Pumpkins are a weird vegetable. Most of the ones we buy we never eat. We use them as decorations and then just throw them out after Halloween. It always feels a little wasteful, but at least I can toss them into the field for the deer to eat. But last year’s pumpkin refused to “go gentle into that good night.”

This summer I saw an odd sight in our soybean field. A bright yellow flower stood out amongst the sea of green. On closer examination I saw that it was a flower on a pumpkin plant that sprang up where I tossed the pumpkin last fall. That old pumpkin had received new life.

For me fall pumpkins had always marked the end of things, a bright orange exclamation point that the time of growth and life are over. How fitting it seemed that they are used on Halloween. But this year I’ll look at them differently, as a sign that even death cannot stop God’s plan for life.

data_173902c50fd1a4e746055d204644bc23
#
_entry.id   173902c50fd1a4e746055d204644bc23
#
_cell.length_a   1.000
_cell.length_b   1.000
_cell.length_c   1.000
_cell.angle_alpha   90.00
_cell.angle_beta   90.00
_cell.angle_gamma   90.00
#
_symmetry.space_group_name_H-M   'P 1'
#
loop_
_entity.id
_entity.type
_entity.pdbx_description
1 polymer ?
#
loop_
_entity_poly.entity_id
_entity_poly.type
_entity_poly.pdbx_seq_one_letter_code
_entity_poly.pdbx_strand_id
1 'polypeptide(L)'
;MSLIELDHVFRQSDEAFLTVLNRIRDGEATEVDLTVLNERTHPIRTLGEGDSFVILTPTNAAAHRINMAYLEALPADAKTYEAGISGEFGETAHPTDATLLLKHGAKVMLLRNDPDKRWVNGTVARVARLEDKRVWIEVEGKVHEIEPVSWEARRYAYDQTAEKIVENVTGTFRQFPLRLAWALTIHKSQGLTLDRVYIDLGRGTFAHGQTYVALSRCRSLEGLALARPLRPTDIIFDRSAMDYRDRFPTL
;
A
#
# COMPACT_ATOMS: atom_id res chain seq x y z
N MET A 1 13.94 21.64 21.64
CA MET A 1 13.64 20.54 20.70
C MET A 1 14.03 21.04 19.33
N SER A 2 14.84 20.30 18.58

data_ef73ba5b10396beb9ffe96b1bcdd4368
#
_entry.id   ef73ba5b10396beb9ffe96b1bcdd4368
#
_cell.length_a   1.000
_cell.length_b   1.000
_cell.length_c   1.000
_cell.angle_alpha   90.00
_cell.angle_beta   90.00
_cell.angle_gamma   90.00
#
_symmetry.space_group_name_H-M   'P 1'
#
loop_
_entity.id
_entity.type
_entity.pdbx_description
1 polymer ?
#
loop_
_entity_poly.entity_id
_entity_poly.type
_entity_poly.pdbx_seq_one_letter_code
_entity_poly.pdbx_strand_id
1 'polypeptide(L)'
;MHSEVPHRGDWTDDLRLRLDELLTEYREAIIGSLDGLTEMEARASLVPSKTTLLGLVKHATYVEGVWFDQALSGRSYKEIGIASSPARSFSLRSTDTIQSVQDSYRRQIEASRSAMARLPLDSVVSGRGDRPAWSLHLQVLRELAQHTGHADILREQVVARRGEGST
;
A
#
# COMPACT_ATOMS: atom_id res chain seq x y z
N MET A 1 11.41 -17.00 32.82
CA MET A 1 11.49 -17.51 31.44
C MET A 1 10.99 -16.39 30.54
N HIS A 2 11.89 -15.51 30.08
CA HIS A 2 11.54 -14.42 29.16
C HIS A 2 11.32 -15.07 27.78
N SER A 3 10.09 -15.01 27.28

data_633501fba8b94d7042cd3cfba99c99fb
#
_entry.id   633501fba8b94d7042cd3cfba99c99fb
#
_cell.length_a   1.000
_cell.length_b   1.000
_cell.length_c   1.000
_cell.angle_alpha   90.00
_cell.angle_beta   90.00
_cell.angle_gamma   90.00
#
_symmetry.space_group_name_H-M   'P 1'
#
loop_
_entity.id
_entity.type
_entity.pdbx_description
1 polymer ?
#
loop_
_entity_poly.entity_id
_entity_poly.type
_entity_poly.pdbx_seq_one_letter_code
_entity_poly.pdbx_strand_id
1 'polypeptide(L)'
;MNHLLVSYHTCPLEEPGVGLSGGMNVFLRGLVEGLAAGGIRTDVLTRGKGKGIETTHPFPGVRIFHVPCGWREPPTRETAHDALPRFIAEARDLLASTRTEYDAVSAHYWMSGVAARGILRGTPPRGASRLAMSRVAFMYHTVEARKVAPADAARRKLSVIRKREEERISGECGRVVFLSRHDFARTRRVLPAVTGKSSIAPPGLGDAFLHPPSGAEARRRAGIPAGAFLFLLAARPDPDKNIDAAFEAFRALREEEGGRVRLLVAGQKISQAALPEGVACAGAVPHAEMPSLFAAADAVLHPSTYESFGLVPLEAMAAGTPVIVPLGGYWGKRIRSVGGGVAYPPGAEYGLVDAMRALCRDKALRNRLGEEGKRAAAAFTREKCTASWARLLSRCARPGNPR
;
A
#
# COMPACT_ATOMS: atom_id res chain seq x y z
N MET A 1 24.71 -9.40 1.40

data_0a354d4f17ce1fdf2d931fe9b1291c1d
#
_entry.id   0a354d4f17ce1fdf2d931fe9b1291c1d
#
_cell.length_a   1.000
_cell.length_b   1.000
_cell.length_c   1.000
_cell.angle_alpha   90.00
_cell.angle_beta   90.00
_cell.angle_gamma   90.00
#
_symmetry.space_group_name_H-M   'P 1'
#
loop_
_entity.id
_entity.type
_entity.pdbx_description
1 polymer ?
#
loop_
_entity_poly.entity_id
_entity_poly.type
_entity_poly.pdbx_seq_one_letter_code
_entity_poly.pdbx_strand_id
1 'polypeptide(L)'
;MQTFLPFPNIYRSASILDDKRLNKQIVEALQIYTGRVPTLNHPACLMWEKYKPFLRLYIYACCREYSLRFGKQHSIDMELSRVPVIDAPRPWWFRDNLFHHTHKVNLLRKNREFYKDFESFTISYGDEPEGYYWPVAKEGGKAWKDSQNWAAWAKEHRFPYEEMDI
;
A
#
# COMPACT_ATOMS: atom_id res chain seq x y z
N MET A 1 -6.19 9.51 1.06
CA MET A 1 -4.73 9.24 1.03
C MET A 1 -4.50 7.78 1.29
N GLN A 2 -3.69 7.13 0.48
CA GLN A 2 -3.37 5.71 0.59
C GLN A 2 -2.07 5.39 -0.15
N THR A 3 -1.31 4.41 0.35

Paul talks about this in 1 Corinthians 15: “But someone will ask, “How are the dead raised? With what kind of body will they come?” How foolish! What you sow does not come to life unless it dies. When you sow, you do not plant the body that will be, but just a seed, perhaps of wheat or of something else… So will it be with the resurrection of the dead. The body that is sown is perishable, it is raised imperishable; it is sown in dishonor, it is raised in glory; it is sown in weakness, it is raised in power; it is sown a natural body, it is raised a spiritual body.”

I’m thinking about pumpkins differently this fall. 

Speaking of pumpkins, join us for the Fall Festival at Tharp’s farm on Saturday, October 16. Free pumpkins to paint or carve and all sorts of fun for all ages. Invite your neighbors! We could also use donations of store-bought pies and other goodies. Find the food sign-up below.

Pastor Mark